teamsNot finance. Not strategy. Not technology. It is teamwork that remains the ultimate competitive advantage, both because it is so powerful and so rare. If you could get all the people in an organization rowing in the same direction, you could dominate any industry, in any market, against any competition, at any time. Lencioni

Carol Dweck, author of Mindset: The New Psychology of Success, often asks her students: “Try to picture Thomas Edison as vividly as you can. Think about where he is and what he’s doing. Is he alone?”

Most students picture Edison as an eccentric scientist tinkering around his laboratory all by himself. Interestingly, Dweck writes, “Edison was not a loner. For the invention of the light bulb, he had thirty assistants, including well-trained scientists, often working around the clock in a corporate-funded state-of-the-art laboratory.”

Most significant achievements are accomplished through teams of people. Someone is leading the team, but it is the collective effort that achieves.

A leader’s main job is to assemble, develop, and empower a great team that focuses on a worthy vision. Peter Drucker suggests that good leaders always use plural pronouns when discussing how work will be done: “The leaders who work most effectively, it seems to me, never say ‘I.’ And that’s not because they have trained themselves not to say ‘I.’ They don’t think ‘I.’ They think ‘we’; they think ‘team.’ They understand their job is to make the team function.”

The effective leader knows that:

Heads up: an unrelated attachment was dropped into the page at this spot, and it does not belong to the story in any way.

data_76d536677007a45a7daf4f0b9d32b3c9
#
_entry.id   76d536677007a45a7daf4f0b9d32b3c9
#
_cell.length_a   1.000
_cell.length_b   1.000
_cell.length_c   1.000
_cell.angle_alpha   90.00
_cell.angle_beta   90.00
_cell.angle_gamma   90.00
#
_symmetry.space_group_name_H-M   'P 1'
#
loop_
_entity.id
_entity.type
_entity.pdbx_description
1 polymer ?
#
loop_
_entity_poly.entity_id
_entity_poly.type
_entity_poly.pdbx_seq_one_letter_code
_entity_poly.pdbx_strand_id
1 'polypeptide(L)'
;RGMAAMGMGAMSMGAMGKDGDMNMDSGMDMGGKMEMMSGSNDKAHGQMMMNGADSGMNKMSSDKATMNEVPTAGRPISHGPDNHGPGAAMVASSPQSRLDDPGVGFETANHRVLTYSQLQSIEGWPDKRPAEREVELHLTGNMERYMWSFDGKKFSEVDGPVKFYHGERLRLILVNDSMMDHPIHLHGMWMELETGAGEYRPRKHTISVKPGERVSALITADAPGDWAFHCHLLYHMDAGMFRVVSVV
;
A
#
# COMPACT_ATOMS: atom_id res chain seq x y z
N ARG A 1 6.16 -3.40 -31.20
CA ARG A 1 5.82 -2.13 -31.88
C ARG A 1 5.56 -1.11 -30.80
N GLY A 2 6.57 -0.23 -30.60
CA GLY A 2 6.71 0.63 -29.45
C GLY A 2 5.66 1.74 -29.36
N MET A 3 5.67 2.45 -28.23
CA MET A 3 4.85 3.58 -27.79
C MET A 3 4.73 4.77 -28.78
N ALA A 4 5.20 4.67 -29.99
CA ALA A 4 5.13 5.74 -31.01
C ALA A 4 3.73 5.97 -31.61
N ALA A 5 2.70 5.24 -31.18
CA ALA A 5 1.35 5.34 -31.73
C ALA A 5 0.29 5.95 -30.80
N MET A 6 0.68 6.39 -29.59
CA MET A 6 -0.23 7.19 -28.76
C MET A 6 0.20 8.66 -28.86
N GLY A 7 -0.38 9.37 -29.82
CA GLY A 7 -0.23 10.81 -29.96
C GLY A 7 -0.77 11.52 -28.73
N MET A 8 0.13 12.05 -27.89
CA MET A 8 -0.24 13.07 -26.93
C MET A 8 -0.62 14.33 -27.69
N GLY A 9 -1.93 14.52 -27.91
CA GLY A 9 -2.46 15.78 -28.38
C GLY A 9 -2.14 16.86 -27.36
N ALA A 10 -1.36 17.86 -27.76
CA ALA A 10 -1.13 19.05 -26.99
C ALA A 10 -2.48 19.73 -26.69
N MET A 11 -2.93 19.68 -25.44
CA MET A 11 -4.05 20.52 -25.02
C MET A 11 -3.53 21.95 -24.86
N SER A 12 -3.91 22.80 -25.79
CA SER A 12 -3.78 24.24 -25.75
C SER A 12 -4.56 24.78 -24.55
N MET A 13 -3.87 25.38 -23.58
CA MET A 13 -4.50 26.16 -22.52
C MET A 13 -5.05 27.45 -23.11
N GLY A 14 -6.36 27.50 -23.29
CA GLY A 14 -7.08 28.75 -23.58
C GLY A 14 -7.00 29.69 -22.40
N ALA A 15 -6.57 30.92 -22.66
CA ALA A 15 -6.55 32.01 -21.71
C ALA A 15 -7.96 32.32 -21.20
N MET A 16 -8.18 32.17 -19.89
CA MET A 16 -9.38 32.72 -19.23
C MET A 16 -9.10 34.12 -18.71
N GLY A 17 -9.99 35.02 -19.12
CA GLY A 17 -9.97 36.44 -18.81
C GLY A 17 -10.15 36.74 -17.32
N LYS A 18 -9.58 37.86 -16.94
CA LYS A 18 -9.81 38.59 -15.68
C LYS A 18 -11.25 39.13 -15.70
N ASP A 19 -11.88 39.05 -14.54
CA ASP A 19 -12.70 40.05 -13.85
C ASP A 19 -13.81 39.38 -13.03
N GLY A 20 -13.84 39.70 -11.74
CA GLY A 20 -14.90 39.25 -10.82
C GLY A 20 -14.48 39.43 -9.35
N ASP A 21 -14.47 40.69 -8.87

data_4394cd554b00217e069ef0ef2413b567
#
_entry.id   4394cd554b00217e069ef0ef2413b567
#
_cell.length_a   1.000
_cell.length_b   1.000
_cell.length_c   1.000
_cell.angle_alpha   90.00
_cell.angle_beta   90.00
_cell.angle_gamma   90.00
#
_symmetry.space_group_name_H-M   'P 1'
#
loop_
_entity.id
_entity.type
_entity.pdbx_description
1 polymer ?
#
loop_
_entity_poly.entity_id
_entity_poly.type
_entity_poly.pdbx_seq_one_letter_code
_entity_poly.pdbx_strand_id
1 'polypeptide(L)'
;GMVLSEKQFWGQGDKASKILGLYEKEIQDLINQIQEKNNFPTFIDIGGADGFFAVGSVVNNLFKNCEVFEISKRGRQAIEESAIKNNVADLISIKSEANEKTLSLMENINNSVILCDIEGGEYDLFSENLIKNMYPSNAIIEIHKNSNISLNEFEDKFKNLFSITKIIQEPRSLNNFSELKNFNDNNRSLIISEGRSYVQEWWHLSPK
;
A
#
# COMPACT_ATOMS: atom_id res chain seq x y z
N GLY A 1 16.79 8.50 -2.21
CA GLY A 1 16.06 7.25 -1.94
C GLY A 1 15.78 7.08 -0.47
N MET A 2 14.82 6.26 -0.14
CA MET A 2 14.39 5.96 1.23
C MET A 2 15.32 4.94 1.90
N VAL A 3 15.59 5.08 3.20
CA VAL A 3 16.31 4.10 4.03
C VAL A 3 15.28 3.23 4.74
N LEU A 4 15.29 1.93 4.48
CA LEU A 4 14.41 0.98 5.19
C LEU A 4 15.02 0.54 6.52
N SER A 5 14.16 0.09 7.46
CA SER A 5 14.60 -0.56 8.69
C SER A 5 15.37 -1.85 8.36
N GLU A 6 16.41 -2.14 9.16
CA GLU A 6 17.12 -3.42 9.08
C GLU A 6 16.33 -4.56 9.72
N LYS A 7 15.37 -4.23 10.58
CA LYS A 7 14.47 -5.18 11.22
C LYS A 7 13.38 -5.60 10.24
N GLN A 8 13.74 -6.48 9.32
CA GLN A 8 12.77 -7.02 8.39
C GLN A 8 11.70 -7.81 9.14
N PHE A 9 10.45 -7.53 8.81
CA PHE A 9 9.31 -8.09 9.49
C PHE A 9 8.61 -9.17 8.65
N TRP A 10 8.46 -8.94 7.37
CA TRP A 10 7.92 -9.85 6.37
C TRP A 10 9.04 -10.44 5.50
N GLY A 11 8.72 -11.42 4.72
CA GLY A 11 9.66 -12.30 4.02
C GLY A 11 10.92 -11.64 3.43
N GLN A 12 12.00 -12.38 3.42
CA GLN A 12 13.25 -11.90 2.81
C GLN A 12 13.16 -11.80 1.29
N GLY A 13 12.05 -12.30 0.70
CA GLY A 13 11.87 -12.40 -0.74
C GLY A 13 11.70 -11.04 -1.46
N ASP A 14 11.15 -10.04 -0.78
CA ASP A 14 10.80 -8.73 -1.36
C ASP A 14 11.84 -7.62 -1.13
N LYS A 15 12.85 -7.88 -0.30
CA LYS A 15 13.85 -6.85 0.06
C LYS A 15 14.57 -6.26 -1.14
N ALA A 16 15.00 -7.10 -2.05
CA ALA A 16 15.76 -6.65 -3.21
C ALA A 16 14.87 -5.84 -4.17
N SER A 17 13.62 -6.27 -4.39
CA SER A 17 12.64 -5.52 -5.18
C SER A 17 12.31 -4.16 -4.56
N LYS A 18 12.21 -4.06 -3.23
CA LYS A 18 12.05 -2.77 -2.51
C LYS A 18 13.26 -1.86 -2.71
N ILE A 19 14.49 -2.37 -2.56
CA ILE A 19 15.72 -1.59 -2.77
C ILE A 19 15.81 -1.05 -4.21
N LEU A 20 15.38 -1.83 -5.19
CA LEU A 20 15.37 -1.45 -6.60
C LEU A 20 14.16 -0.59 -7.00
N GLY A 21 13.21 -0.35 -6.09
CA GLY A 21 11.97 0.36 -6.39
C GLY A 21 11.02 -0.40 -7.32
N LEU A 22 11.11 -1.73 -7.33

• The old “command-and-control” leadership style has been replaced by one that relies on teamwork and consensus building.
  • “All of us are smarter than one of us” so collaborative decision making is best.
  • Today’s knowledge workers want to be engaged in meaningful work and respected for their contributions so they are given autonomy and support.
  • Our world is so complex, no one person has enough knowledge or experience to function well, alone.
  • Customers often have more insight into a company’s products and services than its employees do and are usually eager to share their thoughts. Collaborate with those outside your organization.
  • Diversity enhances the benefits of collaboration. When compiling your team, pursue diversity in age, giftedness, personality, gender, ethnicity and background. Allow the diversity to express itself. Gary Heil says, “Recruiting a diverse workforce and then encouraging employees to act as a homogeneous group, where the tendency to agree interferes with critical thinking, is not success. It is merely a waste of human talent.”

Margaret Mead, one of our country’s most famous anthropologist, once said, “Never doubt that a small group of thoughtful, committed citizens can change the world; indeed, it’s the only thing that ever has.”

You don’t have to do it alone, and, it’s best not to.

2 Replies to “Collaborate”

  1. Don, your posts just keep getting better and better. I love that Drucker quote about great leaders saying “we” instead of “I” and “my.” Thanks for the encouragement to be a great leader.

    1. Thanks, Wayne. Drucker is so quotable. I’m currently reading a terrific book on Leadership by John Gardner titled On Leadership. It, too, communicates deep and long-lasting thoughts.

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